To ask Her Majesty's Government how many veterans from the armed forces are in receipt of war pensions as a result of their service in the Gulf from 1990-91; and how many of these claimants list the chronic effects of organophosphate poisoning as one of their health conditions.[HL13071]
I can confirm that as at 31 March 2011, there were 4,930 veterans who had been deployed to the Gulf in 1990-91 in receipt of an ongoing war disablement
16 Nov 2011 : Column WA149
To ask Her Majesty's Government, further to the Written Answer by Lord Sassoon on 20 October (WA 91), whether using "all of the tools available to them to ensure that the banks live up to their promises" equates to the Prime Minister's statement on 12 October (Official Report, Commons, col. 325) that they are "forcing the banks to lend". [HL13048]
The Commercial Secretary to the Treasury (Lord Sassoon): On 9 February 2011, the Chancellor of the Exchequer announced a new commitment by the UK's biggest high street banks on lending expectations and capacity. As part of this commitment, the banks will make available appropriate capital and resources to support £190 billion of new credit to businesses in 2011, up from £179 billion in 2010. If demand exceeds this, the banks will lend more, including creating the balance sheet capacity necessary to do so. £76 billion of this lending capacity will be available to small and medium-sized enterprises. This is a 15 per cent increase on 2010 lending of £66 billion.
It is encouraging that the quarter three results show that UK banks have loaned over £157 billion so far this year, which is 11 per cent above target. And while banks have lent 10 per cent more to SMEs compared with this point last year, they must do more to ensure that they meet their Merlin commitments for the full year.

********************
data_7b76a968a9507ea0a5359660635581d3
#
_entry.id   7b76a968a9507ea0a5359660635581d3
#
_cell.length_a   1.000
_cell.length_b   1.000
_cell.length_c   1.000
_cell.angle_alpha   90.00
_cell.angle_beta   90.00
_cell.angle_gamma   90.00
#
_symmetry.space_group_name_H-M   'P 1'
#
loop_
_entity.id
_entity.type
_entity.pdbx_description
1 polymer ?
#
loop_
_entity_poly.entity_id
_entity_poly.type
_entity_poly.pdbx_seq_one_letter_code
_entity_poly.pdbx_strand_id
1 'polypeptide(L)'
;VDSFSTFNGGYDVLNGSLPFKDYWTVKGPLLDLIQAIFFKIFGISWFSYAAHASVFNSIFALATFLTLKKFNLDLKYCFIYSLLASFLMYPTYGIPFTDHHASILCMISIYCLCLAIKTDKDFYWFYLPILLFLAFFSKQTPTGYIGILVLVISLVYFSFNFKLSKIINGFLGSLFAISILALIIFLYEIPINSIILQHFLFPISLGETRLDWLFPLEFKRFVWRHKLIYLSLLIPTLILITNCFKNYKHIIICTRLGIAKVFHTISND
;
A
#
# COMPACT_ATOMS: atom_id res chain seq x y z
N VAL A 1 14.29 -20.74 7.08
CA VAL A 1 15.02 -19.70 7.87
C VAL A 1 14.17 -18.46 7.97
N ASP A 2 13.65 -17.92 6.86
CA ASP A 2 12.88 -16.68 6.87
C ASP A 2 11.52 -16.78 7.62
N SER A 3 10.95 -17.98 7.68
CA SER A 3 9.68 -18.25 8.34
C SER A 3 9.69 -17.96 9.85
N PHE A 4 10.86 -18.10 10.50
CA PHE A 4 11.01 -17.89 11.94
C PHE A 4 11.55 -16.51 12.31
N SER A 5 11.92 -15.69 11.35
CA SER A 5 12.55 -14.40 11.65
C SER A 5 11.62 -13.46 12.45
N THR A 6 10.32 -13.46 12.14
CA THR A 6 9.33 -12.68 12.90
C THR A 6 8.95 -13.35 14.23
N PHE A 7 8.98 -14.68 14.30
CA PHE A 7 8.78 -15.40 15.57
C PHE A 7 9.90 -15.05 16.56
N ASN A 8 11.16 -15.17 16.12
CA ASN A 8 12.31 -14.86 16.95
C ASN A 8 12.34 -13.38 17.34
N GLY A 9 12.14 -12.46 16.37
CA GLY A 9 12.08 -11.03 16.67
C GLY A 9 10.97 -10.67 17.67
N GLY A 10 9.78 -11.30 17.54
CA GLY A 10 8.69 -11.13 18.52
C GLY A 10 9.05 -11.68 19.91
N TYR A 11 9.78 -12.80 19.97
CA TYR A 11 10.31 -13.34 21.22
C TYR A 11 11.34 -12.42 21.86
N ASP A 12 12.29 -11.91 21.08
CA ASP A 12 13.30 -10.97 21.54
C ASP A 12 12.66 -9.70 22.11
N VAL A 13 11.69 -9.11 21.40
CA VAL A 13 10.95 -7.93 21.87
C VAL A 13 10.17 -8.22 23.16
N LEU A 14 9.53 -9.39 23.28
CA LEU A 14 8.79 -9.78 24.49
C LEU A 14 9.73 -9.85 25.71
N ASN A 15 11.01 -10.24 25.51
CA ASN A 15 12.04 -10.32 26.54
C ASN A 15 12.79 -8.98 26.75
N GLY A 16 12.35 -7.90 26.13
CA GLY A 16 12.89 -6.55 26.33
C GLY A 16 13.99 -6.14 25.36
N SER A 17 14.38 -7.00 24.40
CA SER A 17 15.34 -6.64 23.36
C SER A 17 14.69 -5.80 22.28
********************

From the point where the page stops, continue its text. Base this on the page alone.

The Commercial Secretary to the Treasury (Lord Sassoon): The last official meeting between the Chancellor of the Exchequer and the chairman of the Court of the Bank of England took place on 13 September 2011.
The Commercial Secretary to the Treasury (Lord Sassoon): The industry's trade association, the International Swaps and Derivatives Association (ISDA), has established standard contracts for credit default swaps (CDS). Where two counterparties decide to use these contracts, they can also commit to use the procedures that determine if a credit event has occurred. These procedures cover, among other things, the composition of the credit event determinations committee.
The decisions of the committee are based on, among other things, the facts of the event and the terms of the standard contracts which include standardised definitions. The process has an in-built review procedure that allows the matter to go to an external review panel in certain cases.
To ask Her Majesty's Government, further to the Written Answer by Lord McNally on 27 October (WA 175-6), in the light of more sophisticated means of detecting the use of vehicles which are not insured through the increased use of police vehicles equipped with automatic number plate recognition equipment, to what they attribute the fall in numbers of convictions.[HL12954]